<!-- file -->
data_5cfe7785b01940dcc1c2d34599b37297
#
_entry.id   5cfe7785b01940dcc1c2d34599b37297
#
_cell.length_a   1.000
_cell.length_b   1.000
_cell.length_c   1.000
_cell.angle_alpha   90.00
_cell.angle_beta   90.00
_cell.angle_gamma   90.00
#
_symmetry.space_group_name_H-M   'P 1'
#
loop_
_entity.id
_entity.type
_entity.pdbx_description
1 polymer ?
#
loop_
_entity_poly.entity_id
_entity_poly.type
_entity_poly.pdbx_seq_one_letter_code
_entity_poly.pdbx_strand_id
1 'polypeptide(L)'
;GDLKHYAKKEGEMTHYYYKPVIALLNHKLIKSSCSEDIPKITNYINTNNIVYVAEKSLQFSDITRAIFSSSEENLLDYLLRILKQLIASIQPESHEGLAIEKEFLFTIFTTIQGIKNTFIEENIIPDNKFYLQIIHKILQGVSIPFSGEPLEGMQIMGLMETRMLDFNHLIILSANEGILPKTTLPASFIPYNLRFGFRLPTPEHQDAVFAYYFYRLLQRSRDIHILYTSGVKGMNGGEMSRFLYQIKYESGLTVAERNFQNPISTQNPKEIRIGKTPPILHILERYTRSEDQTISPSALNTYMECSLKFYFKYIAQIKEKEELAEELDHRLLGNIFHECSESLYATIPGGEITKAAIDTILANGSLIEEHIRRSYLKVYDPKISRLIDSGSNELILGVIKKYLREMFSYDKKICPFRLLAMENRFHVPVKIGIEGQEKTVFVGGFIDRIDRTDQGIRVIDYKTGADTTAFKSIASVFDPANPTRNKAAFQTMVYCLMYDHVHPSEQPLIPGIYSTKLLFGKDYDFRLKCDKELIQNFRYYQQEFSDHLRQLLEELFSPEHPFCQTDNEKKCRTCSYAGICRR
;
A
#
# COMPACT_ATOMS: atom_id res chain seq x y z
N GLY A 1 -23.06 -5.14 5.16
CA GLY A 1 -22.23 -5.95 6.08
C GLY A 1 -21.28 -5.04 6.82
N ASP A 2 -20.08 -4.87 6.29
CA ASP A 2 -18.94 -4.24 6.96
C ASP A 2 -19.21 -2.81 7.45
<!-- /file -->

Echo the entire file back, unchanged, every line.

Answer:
data_5cfe7785b01940dcc1c2d34599b37297
#
_entry.id   5cfe7785b01940dcc1c2d34599b37297
#
_cell.length_a   1.000
_cell.length_b   1.000
_cell.length_c   1.000
_cell.angle_alpha   90.00
_cell.angle_beta   90.00
_cell.angle_gamma   90.00
#
_symmetry.space_group_name_H-M   'P 1'
#
loop_
_entity.id
_entity.type
_entity.pdbx_description
1 polymer ?
#
loop_
_entity_poly.entity_id
_entity_poly.type
_entity_poly.pdbx_seq_one_letter_code
_entity_poly.pdbx_strand_id
1 'polypeptide(L)'
;GDLKHYAKKEGEMTHYYYKPVIALLNHKLIKSSCSEDIPKITNYINTNNIVYVAEKSLQFSDITRAIFSSSEENLLDYLLRILKQLIASIQPESHEGLAIEKEFLFTIFTTIQGIKNTFIEENIIPDNKFYLQIIHKILQGVSIPFSGEPLEGMQIMGLMETRMLDFNHLIILSANEGILPKTTLPASFIPYNLRFGFRLPTPEHQDAVFAYYFYRLLQRSRDIHILYTSGVKGMNGGEMSRFLYQIKYESGLTVAERNFQNPISTQNPKEIRIGKTPPILHILERYTRSEDQTISPSALNTYMECSLKFYFKYIAQIKEKEELAEELDHRLLGNIFHECSESLYATIPGGEITKAAIDTILANGSLIEEHIRRSYLKVYDPKISRLIDSGSNELILGVIKKYLREMFSYDKKICPFRLLAMENRFHVPVKIGIEGQEKTVFVGGFIDRIDRTDQGIRVIDYKTGADTTAFKSIASVFDPANPTRNKAAFQTMVYCLMYDHVHPSEQPLIPGIYSTKLLFGKDYDFRLKCDKELIQNFRYYQQEFSDHLRQLLEELFSPEHPFCQTDNEKKCRTCSYAGICRR
;
A
#
# COMPACT_ATOMS: atom_id res chain seq x y z
N GLY A 1 -23.06 -5.14 5.16
CA GLY A 1 -22.23 -5.95 6.08
C GLY A 1 -21.28 -5.04 6.82
N ASP A 2 -20.08 -4.87 6.29
CA ASP A 2 -18.94 -4.24 6.96
C ASP A 2 -19.21 -2.81 7.45